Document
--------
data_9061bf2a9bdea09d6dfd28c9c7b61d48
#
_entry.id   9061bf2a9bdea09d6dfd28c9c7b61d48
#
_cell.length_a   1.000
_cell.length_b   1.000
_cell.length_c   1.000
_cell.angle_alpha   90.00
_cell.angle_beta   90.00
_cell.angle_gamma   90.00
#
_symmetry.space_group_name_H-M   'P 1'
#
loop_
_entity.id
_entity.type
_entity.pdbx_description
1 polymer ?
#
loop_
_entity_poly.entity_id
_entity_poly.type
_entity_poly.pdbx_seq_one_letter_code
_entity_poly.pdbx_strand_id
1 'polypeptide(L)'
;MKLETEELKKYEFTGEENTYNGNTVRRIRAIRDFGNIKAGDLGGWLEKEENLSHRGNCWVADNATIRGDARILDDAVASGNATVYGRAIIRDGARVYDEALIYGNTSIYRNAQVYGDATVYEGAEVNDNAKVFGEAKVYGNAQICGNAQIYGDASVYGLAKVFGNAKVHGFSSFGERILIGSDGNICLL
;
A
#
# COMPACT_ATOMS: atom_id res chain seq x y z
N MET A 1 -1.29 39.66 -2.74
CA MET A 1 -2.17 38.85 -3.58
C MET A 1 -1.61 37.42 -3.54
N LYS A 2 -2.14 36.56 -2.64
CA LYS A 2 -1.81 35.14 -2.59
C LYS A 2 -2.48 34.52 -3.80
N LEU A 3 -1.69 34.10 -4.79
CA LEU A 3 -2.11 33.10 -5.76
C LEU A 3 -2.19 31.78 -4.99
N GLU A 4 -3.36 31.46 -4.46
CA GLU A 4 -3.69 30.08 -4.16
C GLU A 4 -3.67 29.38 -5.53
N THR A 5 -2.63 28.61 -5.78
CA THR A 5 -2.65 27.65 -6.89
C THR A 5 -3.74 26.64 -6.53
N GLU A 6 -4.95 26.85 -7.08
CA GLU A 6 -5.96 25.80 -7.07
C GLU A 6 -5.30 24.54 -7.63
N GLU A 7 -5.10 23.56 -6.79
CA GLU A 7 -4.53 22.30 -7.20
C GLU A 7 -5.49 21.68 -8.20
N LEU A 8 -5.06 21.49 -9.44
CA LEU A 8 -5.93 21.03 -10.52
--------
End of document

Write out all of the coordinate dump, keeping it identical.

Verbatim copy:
data_9061bf2a9bdea09d6dfd28c9c7b61d48
#
_entry.id   9061bf2a9bdea09d6dfd28c9c7b61d48
#
_cell.length_a   1.000
_cell.length_b   1.000
_cell.length_c   1.000
_cell.angle_alpha   90.00
_cell.angle_beta   90.00
_cell.angle_gamma   90.00
#
_symmetry.space_group_name_H-M   'P 1'
#
loop_
_entity.id
_entity.type
_entity.pdbx_description
1 polymer ?
#
loop_
_entity_poly.entity_id
_entity_poly.type
_entity_poly.pdbx_seq_one_letter_code
_entity_poly.pdbx_strand_id
1 'polypeptide(L)'
;MKLETEELKKYEFTGEENTYNGNTVRRIRAIRDFGNIKAGDLGGWLEKEENLSHRGNCWVADNATIRGDARILDDAVASGNATVYGRAIIRDGARVYDEALIYGNTSIYRNAQVYGDATVYEGAEVNDNAKVFGEAKVYGNAQICGNAQIYGDASVYGLAKVFGNAKVHGFSSFGERILIGSDGNICLL
;
A
#
# COMPACT_ATOMS: atom_id res chain seq x y z
N MET A 1 -1.29 39.66 -2.74
CA MET A 1 -2.17 38.85 -3.58
C MET A 1 -1.61 37.42 -3.54
N LYS A 2 -2.14 36.56 -2.64
CA LYS A 2 -1.81 35.14 -2.59
C LYS A 2 -2.48 34.52 -3.80
N LEU A 3 -1.69 34.10 -4.79
CA LEU A 3 -2.11 33.10 -5.76
C LEU A 3 -2.19 31.78 -4.99
N GLU A 4 -3.36 31.46 -4.46
CA GLU A 4 -3.69 30.08 -4.16
C GLU A 4 -3.67 29.38 -5.53
N THR A 5 -2.63 28.61 -5.78
CA THR A 5 -2.65 27.65 -6.89
C THR A 5 -3.74 26.64 -6.53
N GLU A 6 -4.95 26.85 -7.08
CA GLU A 6 -5.96 25.80 -7.07
C GLU A 6 -5.30 24.54 -7.63
N GLU A 7 -5.10 23.56 -6.79
CA GLU A 7 -4.53 22.30 -7.20
C GLU A 7 -5.49 21.68 -8.20
N LEU A 8 -5.06 21.49 -9.44
CA LEU A 8 -5.93 21.03 -10.52